Several news organizations, including the New York Times, Washington Post, and Dow Jones, have recently demanded that the Intel–AMD anti-trust case records be unsealed. Though the move suggests that critical information may have been withheld from the public, neither AMD or Intel have expressed any problem with further inquiry into case documents.
This is the latest in the anti-trust case AMD filed against Intel in June 2005. AMD’s case is backed primarily by allegations that Intel K.K. offered rebates to Japanese PC makers on the condition that they limit purchases of AMD and Transmeta chips. Intel has denied allegations, and played off the case as a desperation move by AMD.
The two companies have a history of competitive bickering, dating back to when AMD made a living reconfiguring chips they licensed from other companies. In the early 90’s AMD licensed x86 processor designs from Intel for the 8086 and 80286 chips. However, when the 386 model was released Intel refused to provide designs, and later sued AMD for allegedly copying low level microcode within the CPU. Since then AMD has proven itself to be Intel’s biggest competitor, but has always been a very distant second place in the market.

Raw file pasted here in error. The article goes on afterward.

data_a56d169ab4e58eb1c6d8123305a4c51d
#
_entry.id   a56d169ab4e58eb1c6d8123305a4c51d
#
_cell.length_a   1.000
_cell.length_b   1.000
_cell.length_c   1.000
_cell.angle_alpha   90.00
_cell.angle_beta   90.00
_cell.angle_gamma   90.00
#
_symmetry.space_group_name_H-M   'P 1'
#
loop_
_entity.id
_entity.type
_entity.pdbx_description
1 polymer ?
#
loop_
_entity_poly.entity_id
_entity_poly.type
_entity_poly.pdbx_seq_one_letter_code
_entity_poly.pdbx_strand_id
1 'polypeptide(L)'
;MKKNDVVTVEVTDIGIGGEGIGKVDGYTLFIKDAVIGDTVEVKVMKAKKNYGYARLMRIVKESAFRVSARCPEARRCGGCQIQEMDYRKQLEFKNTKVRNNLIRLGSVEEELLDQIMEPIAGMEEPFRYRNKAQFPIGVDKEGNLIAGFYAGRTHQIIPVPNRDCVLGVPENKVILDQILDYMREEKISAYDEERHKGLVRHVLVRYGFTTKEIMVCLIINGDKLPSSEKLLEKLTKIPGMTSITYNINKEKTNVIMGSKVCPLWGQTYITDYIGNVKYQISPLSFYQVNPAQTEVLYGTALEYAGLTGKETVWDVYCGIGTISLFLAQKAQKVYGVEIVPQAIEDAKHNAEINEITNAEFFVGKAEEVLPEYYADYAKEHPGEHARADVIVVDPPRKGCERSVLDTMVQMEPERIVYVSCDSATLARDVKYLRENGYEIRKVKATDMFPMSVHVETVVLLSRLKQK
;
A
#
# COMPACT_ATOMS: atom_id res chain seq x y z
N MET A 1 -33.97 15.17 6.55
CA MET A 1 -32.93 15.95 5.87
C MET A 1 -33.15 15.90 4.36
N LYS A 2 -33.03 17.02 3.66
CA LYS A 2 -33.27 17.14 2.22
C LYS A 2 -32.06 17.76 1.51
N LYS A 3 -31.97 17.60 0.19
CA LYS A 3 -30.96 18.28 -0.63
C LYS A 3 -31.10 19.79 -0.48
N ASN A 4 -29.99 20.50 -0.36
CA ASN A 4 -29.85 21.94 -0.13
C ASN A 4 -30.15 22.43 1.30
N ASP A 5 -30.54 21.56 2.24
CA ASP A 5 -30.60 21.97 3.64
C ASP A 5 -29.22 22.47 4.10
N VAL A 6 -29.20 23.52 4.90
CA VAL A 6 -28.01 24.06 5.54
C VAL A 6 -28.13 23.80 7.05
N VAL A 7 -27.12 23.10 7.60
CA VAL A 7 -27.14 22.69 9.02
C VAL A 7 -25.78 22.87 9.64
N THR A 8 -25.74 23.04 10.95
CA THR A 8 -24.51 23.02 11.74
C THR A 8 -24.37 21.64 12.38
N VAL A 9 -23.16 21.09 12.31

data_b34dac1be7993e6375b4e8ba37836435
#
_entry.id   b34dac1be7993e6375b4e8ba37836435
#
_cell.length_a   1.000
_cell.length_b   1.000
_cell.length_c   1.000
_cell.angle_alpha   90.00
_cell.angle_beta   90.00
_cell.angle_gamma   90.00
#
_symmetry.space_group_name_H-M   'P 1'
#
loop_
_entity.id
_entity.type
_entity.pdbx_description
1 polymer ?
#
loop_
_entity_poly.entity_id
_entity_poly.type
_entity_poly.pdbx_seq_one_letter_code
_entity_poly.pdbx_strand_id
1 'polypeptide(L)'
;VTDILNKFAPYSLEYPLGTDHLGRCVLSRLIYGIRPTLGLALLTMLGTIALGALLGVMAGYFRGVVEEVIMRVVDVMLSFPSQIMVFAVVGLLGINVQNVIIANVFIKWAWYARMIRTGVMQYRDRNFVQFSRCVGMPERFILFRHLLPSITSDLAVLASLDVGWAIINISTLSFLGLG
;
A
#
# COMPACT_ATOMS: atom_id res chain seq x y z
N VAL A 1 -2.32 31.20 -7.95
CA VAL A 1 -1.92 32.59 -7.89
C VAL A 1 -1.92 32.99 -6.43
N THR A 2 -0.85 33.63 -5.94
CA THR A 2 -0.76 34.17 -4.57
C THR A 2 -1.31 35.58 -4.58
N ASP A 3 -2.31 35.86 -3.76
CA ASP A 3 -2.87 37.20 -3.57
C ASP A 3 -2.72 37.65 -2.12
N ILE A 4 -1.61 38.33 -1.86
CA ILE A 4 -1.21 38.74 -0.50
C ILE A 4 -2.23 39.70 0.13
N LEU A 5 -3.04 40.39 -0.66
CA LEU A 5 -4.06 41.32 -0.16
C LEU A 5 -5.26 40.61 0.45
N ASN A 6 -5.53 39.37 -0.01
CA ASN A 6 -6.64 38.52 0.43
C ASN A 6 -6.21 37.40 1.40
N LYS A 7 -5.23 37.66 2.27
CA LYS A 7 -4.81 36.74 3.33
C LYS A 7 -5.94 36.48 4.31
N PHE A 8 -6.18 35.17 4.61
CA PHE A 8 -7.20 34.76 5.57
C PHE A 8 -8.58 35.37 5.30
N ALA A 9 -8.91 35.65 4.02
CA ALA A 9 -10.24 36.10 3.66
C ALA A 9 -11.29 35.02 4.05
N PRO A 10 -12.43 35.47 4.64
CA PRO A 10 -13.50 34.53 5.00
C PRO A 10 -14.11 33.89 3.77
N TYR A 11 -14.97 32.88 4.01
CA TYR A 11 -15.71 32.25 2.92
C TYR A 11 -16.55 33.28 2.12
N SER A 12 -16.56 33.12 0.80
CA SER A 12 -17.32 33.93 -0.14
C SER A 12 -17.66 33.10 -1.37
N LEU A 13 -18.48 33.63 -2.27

It’s difficult to take anything from the most recent case because it is unclear who is in the right. If it be Intel, then it could be seen as indication that AMD has not met growth expectations, or is trying to shield itself from being pushed out of the market. However if AMD’s claims hold it can be assumed that they have done something to threaten Intel’s formidable presence in the space. The case is expected to go to trial in 2010.